Are you dealing with a senior recovering from surgery at home? If so, you probably already know there’s something quite unsettling about being in the hospital or having a loved one in the hospital. Patients often feel incredibly vulnerable and out of sorts, just being away from home and their familiar surroundings. Add to that feeling a bunch of strangers coming in and out of their room, poking and prodding and asking numerous personal questions, and it’s little wonder people sometimes get upset.
And that’s from just being in the hospital. Knowing you’re facing a surgical procedure can be even more intimidating. This can be especially true of seniors, who may not have been in the hospital before, or have never undergone surgery.
There can be an overwhelming feeling of dread—not really knowing what to expect and yet fearing the worst possible outcome. After the surgery is over, patients are often disoriented and may be briefly confused. What’s worse, as the anesthesia wears off, they frequently find themselves in unbearable pain. Staff nurses on the surgical floor are usually well-equipped and trained in how to deal with post-surgery patients.
But what happens after discharge? How do you help a senior recovering from surgery at home?
If you know your senior loved one will be much less mobile after surgery, it’s a good idea to prepare the area before they arrive back home. Make sure the floor is clear of toys and clothes or other trip hazards, and make sure there’s a clear pathway between rooms.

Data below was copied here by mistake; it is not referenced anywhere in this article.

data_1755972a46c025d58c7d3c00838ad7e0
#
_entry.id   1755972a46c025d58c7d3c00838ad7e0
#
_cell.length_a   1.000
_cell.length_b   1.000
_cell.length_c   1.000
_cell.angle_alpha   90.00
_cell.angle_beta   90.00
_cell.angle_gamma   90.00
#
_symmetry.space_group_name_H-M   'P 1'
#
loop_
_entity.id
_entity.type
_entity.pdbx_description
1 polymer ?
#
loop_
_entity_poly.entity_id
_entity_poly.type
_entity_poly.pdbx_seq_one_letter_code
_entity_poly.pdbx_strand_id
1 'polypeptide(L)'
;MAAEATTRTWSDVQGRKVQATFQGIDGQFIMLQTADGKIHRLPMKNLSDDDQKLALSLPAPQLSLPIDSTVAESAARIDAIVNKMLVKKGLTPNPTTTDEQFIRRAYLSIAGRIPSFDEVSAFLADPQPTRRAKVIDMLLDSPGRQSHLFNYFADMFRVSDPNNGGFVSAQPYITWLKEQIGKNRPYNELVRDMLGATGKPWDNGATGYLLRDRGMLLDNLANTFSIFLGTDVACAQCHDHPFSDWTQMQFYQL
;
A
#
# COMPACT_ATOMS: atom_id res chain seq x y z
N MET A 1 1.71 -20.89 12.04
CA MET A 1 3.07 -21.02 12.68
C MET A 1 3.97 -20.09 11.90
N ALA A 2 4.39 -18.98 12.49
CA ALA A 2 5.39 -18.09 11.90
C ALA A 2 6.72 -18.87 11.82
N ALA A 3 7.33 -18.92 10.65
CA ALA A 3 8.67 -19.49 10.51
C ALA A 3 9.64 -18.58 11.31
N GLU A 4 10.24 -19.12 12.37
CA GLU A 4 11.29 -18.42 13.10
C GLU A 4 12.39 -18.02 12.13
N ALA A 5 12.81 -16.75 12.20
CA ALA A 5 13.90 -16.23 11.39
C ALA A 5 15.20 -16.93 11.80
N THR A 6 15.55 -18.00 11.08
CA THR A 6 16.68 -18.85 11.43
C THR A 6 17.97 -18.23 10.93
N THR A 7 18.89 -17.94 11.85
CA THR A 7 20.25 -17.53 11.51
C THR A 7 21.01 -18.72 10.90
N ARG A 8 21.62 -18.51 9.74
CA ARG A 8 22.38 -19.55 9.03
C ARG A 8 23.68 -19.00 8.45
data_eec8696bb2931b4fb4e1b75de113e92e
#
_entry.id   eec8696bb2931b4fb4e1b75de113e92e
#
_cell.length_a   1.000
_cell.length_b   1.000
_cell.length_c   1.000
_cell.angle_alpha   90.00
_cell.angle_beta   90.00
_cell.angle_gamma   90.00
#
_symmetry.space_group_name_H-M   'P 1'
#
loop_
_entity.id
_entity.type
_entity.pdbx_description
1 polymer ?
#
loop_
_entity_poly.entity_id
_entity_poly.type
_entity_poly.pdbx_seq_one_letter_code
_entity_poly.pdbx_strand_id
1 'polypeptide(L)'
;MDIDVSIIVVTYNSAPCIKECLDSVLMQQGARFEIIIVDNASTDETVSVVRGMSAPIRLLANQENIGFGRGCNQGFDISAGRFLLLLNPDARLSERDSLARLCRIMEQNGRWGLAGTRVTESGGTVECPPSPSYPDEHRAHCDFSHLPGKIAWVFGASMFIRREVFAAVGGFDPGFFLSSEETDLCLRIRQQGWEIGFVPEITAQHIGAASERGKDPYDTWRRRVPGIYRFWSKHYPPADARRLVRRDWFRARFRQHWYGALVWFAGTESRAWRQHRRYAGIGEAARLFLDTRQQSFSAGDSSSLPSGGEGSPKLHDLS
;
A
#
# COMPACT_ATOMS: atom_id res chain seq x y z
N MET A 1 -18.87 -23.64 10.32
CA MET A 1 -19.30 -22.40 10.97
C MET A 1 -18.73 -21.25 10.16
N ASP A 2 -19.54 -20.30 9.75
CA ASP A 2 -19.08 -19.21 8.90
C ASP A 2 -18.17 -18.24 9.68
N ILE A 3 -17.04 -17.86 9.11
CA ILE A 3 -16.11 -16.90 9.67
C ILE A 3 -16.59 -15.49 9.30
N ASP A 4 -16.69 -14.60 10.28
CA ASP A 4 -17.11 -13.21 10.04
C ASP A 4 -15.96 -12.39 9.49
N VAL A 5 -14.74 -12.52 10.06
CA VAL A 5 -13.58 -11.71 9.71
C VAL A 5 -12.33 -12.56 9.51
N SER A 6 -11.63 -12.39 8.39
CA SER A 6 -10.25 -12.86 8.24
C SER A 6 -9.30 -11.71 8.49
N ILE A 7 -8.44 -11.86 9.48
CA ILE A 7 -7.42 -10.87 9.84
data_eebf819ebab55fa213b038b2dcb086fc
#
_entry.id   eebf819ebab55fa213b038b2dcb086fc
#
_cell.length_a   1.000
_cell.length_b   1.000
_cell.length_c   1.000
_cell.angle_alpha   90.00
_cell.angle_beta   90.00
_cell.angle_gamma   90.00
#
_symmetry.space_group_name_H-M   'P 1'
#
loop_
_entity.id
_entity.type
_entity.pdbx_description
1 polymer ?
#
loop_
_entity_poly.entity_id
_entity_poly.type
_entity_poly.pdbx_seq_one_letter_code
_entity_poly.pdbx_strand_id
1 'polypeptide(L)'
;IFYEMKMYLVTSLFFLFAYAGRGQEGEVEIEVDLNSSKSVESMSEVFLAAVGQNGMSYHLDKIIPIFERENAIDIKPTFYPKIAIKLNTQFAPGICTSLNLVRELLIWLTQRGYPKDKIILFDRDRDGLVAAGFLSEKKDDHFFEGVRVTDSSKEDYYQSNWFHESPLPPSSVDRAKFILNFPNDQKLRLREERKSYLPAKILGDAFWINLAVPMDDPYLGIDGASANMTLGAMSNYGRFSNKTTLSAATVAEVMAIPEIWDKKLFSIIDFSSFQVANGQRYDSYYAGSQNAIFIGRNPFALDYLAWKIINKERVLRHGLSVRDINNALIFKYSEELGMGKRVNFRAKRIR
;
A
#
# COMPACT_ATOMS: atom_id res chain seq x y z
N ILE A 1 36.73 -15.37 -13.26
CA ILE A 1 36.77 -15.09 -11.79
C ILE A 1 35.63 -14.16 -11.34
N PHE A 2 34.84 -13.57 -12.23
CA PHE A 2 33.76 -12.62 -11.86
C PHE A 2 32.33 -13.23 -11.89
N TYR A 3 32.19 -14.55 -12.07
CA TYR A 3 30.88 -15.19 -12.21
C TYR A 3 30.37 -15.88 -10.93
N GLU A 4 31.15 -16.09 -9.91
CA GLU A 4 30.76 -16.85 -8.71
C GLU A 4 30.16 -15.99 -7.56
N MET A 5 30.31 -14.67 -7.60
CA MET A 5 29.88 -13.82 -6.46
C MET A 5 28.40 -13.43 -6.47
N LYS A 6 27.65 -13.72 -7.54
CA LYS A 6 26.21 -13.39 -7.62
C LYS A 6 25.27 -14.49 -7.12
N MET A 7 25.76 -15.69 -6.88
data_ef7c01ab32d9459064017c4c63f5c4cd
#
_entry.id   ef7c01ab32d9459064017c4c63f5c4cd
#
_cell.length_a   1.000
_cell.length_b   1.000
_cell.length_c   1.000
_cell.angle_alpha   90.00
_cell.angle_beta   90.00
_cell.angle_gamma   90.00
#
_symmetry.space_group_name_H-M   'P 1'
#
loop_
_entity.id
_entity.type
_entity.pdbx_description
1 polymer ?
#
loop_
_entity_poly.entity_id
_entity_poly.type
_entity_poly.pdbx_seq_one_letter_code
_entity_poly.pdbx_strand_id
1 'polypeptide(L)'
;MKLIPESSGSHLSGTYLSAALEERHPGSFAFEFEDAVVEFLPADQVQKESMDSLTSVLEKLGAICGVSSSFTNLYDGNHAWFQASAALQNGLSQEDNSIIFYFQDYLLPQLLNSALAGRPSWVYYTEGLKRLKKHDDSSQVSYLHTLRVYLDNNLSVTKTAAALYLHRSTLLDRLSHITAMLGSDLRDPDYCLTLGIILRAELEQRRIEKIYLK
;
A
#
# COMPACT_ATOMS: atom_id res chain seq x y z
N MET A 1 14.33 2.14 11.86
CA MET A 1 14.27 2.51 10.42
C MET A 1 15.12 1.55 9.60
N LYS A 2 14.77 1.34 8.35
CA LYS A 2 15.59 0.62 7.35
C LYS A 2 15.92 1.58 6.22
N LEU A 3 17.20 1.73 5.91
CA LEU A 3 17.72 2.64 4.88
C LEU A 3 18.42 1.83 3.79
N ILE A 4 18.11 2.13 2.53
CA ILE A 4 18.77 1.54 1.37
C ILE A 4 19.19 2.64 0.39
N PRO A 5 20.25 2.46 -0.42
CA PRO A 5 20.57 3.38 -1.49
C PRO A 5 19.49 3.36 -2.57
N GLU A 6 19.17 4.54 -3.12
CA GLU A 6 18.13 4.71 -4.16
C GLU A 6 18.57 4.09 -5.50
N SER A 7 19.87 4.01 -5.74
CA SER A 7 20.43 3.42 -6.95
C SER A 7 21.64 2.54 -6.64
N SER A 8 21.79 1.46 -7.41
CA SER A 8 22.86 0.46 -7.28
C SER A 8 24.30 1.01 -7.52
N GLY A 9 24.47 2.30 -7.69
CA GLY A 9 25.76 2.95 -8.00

You may want to make sure items are within easy reach without your senior loved one having to get up or call for help to get them.
At some point following surgery, your senior loved one may feel temporarily quite mobile and may try to push beyond the limits of what the doctor recommended for exercise or mobility training. They may insist on skipping medications or rehabilitation sessions, claiming they “don’t need it anymore.”
As the caretaker helping your senior loved one recover at home from surgery, it’s up to you to make sure they stay in compliance with what the doctor said. Remind your loved one they have doctor’s “orders” to follow, not doctor’s “suggestions.”
Perhaps you’ve been the caretaker for your loved one for quite a while. Caring for them following surgery is very different, so it’s important you know their requirements after they come home.
Will you need to change their bandages? What about monitoring their blood pressure? Will you need to apply warm or cold compresses to certain areas? Should you force your senior loved one to get up and walk even when they say they don’t want to? What happens if they refuse to take a medication?
As important as the recovery process is to your loved one’s physical well-being, their mental well-being is equally important. If you find you need to take on a parental-type role, it can help to remind them it was the doctor who gave the order. You’re just trying to get them to do what the doctor said.